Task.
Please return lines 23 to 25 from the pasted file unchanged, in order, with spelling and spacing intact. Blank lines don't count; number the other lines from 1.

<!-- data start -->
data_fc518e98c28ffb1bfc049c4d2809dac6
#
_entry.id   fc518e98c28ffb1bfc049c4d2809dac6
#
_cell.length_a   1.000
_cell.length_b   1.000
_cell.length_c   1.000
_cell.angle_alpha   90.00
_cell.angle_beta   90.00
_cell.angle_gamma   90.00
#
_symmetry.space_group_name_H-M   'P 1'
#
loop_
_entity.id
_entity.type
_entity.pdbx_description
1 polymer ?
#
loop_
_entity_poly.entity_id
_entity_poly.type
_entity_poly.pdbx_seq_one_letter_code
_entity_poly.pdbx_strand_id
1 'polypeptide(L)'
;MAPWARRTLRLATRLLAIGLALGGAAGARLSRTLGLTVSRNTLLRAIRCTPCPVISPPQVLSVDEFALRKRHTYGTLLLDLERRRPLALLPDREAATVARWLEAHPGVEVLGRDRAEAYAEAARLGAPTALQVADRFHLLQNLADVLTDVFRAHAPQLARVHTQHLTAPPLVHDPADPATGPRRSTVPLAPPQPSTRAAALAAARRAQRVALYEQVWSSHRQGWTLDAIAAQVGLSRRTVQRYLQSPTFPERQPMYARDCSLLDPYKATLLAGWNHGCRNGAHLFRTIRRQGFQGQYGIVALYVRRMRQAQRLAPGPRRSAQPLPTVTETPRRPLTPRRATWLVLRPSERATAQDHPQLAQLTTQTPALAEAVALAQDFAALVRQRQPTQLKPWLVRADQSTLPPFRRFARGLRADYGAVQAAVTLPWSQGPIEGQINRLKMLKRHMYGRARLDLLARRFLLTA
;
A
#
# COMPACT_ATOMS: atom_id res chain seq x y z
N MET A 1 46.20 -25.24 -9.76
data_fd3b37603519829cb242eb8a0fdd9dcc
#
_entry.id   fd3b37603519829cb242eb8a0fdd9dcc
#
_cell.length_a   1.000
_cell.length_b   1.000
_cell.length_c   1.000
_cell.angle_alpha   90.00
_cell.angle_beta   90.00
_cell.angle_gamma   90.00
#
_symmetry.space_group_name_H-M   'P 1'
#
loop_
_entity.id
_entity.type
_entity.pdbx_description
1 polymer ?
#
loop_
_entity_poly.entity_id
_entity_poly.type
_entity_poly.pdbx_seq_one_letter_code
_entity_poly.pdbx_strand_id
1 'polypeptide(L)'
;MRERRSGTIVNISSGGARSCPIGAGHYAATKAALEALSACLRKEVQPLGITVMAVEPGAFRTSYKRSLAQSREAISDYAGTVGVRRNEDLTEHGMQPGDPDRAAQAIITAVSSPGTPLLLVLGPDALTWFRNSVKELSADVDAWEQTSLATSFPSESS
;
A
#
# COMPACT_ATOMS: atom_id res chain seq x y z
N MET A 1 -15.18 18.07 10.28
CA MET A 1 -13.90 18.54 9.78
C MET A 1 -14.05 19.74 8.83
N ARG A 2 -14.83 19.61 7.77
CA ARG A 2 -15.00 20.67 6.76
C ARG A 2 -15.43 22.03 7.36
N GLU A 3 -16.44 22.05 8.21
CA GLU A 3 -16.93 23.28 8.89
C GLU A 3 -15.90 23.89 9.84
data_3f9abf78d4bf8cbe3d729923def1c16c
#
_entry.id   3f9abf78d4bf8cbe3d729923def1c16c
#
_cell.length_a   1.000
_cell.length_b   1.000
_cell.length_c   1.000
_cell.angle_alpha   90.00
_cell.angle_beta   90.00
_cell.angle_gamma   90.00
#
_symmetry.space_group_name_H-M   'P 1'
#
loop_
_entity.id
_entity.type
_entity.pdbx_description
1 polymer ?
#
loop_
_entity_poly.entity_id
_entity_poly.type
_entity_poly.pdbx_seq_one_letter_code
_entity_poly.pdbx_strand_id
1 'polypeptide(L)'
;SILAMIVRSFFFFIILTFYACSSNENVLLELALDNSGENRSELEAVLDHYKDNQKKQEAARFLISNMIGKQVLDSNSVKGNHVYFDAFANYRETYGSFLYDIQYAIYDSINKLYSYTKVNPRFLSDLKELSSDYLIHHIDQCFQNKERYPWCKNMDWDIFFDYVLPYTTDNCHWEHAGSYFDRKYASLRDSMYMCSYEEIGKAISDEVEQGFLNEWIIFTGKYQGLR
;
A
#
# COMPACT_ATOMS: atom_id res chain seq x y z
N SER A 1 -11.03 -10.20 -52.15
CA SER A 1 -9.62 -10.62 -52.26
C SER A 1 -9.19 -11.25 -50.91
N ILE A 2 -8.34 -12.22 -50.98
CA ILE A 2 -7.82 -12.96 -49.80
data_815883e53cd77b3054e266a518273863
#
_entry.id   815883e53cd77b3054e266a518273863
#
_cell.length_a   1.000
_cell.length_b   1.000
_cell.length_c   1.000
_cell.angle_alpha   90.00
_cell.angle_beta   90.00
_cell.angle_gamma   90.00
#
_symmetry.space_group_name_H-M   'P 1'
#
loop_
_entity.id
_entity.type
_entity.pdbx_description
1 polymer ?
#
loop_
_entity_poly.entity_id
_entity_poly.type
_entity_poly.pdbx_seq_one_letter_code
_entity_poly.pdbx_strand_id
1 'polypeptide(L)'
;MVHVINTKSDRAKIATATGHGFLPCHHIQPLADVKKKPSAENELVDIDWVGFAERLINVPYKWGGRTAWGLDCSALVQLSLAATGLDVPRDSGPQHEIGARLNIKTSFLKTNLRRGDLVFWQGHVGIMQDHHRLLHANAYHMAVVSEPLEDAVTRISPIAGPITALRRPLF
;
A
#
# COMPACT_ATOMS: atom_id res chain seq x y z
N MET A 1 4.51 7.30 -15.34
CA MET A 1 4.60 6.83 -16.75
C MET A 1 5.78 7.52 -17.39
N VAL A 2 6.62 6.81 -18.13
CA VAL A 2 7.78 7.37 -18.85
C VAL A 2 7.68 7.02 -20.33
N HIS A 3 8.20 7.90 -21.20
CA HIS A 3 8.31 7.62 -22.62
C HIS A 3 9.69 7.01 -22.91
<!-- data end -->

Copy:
_entity_poly.pdbx_seq_one_letter_code
_entity_poly.pdbx_strand_id
1 'polypeptide(L)'